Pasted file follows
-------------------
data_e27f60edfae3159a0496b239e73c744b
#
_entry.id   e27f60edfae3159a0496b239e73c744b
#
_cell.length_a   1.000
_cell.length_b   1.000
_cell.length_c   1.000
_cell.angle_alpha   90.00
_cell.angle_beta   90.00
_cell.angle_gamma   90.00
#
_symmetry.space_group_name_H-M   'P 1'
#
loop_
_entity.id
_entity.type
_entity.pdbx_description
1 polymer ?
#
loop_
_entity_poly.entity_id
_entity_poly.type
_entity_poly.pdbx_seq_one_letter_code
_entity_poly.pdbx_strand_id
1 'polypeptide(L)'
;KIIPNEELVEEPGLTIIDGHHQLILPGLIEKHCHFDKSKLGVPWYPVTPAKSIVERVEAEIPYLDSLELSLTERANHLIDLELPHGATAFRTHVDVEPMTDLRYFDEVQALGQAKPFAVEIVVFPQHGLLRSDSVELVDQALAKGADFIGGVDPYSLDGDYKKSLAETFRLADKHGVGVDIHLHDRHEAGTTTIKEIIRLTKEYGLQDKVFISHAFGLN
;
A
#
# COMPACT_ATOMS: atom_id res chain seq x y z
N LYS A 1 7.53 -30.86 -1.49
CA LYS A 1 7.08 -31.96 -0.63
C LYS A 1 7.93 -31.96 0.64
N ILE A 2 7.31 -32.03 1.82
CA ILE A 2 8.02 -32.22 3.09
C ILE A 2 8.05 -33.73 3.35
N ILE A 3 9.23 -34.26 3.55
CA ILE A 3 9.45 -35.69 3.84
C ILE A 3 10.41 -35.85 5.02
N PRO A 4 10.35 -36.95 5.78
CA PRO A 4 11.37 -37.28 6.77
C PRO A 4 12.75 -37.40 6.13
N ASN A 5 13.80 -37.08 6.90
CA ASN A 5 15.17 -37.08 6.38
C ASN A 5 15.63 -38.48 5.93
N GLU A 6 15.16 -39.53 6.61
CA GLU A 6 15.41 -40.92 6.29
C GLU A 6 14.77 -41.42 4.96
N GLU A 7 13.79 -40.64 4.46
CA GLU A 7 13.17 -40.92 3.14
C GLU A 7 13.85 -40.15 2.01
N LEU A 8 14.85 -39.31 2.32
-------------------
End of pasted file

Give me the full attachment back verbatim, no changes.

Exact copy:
data_e27f60edfae3159a0496b239e73c744b
#
_entry.id   e27f60edfae3159a0496b239e73c744b
#
_cell.length_a   1.000
_cell.length_b   1.000
_cell.length_c   1.000
_cell.angle_alpha   90.00
_cell.angle_beta   90.00
_cell.angle_gamma   90.00
#
_symmetry.space_group_name_H-M   'P 1'
#
loop_
_entity.id
_entity.type
_entity.pdbx_description
1 polymer ?
#
loop_
_entity_poly.entity_id
_entity_poly.type
_entity_poly.pdbx_seq_one_letter_code
_entity_poly.pdbx_strand_id
1 'polypeptide(L)'
;KIIPNEELVEEPGLTIIDGHHQLILPGLIEKHCHFDKSKLGVPWYPVTPAKSIVERVEAEIPYLDSLELSLTERANHLIDLELPHGATAFRTHVDVEPMTDLRYFDEVQALGQAKPFAVEIVVFPQHGLLRSDSVELVDQALAKGADFIGGVDPYSLDGDYKKSLAETFRLADKHGVGVDIHLHDRHEAGTTTIKEIIRLTKEYGLQDKVFISHAFGLN
;
A
#
# COMPACT_ATOMS: atom_id res chain seq x y z
N LYS A 1 7.53 -30.86 -1.49
CA LYS A 1 7.08 -31.96 -0.63
C LYS A 1 7.93 -31.96 0.64
N ILE A 2 7.31 -32.03 1.82
CA ILE A 2 8.02 -32.22 3.09
C ILE A 2 8.05 -33.73 3.35
N ILE A 3 9.23 -34.26 3.55
CA ILE A 3 9.45 -35.69 3.84
C ILE A 3 10.41 -35.85 5.02
N PRO A 4 10.35 -36.95 5.78
CA PRO A 4 11.37 -37.28 6.77
C PRO A 4 12.75 -37.40 6.13
N ASN A 5 13.80 -37.08 6.90
CA ASN A 5 15.17 -37.08 6.38
C ASN A 5 15.63 -38.48 5.93
N GLU A 6 15.16 -39.53 6.61
CA GLU A 6 15.41 -40.92 6.29
C GLU A 6 14.77 -41.42 4.96
N GLU A 7 13.79 -40.64 4.46
CA GLU A 7 13.17 -40.92 3.14
C GLU A 7 13.85 -40.15 2.01
N LEU A 8 14.85 -39.31 2.32